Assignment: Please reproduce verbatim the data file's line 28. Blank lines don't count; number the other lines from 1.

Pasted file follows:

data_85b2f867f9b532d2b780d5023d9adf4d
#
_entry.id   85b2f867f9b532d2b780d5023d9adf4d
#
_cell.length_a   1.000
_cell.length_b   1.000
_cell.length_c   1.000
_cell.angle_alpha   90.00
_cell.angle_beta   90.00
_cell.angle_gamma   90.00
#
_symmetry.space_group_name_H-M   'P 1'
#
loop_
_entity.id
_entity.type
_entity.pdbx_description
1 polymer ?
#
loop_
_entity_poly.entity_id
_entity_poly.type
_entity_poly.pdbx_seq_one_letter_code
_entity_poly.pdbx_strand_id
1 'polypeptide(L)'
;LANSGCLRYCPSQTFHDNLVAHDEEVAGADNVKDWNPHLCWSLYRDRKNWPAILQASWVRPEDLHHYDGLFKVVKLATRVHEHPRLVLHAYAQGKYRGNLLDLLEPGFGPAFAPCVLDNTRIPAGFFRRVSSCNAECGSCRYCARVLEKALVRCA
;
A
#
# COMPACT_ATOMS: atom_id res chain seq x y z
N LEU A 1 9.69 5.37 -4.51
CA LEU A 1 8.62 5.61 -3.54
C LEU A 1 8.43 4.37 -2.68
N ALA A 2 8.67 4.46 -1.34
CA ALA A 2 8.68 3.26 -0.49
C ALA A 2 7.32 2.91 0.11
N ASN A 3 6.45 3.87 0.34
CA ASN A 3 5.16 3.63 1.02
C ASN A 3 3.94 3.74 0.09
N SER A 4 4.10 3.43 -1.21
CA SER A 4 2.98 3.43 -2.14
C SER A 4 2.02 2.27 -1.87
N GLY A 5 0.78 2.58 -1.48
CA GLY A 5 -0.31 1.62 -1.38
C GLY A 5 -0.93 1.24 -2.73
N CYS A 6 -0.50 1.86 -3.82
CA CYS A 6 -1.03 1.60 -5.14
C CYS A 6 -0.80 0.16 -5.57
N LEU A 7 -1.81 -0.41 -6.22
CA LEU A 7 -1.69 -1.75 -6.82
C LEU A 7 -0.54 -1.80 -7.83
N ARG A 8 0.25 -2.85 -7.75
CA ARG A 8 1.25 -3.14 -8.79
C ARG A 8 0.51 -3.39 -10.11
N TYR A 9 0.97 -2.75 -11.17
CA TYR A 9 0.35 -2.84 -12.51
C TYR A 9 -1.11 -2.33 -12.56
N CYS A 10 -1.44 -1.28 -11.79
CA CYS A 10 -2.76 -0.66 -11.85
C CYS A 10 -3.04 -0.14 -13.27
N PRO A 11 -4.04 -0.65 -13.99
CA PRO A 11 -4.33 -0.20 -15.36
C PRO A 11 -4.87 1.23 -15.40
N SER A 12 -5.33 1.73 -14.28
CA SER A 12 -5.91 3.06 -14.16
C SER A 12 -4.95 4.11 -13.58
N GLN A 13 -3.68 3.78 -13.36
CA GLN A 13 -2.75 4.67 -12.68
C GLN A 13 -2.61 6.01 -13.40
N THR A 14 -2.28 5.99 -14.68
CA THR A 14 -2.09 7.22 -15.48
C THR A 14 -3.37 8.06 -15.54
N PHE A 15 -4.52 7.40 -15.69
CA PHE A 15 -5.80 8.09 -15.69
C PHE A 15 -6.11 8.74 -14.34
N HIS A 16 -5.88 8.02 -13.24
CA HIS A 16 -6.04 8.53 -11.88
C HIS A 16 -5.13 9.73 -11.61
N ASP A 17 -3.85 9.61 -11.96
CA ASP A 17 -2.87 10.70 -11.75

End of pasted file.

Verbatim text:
A